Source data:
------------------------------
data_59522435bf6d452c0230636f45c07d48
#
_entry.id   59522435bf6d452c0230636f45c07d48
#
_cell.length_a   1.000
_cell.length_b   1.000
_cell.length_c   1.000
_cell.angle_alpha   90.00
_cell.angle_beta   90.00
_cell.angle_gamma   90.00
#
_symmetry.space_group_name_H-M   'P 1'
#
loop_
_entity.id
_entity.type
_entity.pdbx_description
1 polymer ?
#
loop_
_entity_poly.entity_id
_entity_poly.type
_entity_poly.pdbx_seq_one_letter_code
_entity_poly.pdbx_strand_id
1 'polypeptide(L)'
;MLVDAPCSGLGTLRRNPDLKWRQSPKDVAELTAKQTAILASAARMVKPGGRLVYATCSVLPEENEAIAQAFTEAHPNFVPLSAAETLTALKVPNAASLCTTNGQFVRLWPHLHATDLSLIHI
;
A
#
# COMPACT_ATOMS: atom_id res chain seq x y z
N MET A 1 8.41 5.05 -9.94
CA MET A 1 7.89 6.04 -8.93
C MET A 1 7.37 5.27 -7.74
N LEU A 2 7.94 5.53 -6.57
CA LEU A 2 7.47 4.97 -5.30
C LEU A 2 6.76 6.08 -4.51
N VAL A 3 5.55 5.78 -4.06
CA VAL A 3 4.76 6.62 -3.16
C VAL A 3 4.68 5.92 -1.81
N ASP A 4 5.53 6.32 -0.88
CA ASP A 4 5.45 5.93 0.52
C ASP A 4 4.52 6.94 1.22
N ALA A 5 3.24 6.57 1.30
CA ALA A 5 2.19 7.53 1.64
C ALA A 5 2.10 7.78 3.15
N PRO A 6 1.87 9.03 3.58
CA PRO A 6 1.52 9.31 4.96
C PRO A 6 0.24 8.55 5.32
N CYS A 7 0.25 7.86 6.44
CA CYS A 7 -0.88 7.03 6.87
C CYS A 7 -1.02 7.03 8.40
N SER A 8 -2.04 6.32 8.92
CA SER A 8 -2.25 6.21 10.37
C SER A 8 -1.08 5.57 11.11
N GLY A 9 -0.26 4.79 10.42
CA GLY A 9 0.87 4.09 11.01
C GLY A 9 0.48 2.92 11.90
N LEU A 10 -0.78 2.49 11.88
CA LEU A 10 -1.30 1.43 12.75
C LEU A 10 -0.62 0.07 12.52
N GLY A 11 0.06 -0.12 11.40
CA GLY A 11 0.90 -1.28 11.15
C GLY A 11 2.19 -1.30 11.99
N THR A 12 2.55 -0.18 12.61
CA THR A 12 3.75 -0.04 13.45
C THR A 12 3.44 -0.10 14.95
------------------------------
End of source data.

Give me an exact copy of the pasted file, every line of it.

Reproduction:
data_59522435bf6d452c0230636f45c07d48
#
_entry.id   59522435bf6d452c0230636f45c07d48
#
_cell.length_a   1.000
_cell.length_b   1.000
_cell.length_c   1.000
_cell.angle_alpha   90.00
_cell.angle_beta   90.00
_cell.angle_gamma   90.00
#
_symmetry.space_group_name_H-M   'P 1'
#
loop_
_entity.id
_entity.type
_entity.pdbx_description
1 polymer ?
#
loop_
_entity_poly.entity_id
_entity_poly.type
_entity_poly.pdbx_seq_one_letter_code
_entity_poly.pdbx_strand_id
1 'polypeptide(L)'
;MLVDAPCSGLGTLRRNPDLKWRQSPKDVAELTAKQTAILASAARMVKPGGRLVYATCSVLPEENEAIAQAFTEAHPNFVPLSAAETLTALKVPNAASLCTTNGQFVRLWPHLHATDLSLIHI
;
A
#
# COMPACT_ATOMS: atom_id res chain seq x y z
N MET A 1 8.41 5.05 -9.94
CA MET A 1 7.89 6.04 -8.93
C MET A 1 7.37 5.27 -7.74
N LEU A 2 7.94 5.53 -6.57
CA LEU A 2 7.47 4.97 -5.30
C LEU A 2 6.76 6.08 -4.51
N VAL A 3 5.55 5.78 -4.06
CA VAL A 3 4.76 6.62 -3.16
C VAL A 3 4.68 5.92 -1.81
N ASP A 4 5.53 6.32 -0.88
CA ASP A 4 5.45 5.93 0.52
C ASP A 4 4.52 6.94 1.22
N ALA A 5 3.24 6.57 1.30
CA ALA A 5 2.19 7.53 1.64
C ALA A 5 2.10 7.78 3.15
N PRO A 6 1.87 9.03 3.58
CA PRO A 6 1.52 9.31 4.96
C PRO A 6 0.24 8.55 5.32
N CYS A 7 0.25 7.86 6.44
CA CYS A 7 -0.88 7.03 6.87
C CYS A 7 -1.02 7.03 8.40
N SER A 8 -2.04 6.32 8.92
CA SER A 8 -2.25 6.21 10.37
C SER A 8 -1.08 5.57 11.11
N GLY A 9 -0.26 4.79 10.42
CA GLY A 9 0.87 4.09 11.01
C GLY A 9 0.48 2.92 11.90
N LEU A 10 -0.78 2.49 11.88
CA LEU A 10 -1.30 1.43 12.75
C LEU A 10 -0.62 0.07 12.52
N GLY A 11 0.06 -0.12 11.40
CA GLY A 11 0.90 -1.28 11.15
C GLY A 11 2.19 -1.30 11.99
N THR A 12 2.55 -0.18 12.61
CA THR A 12 3.75 -0.04 13.45
C THR A 12 3.44 -0.10 14.95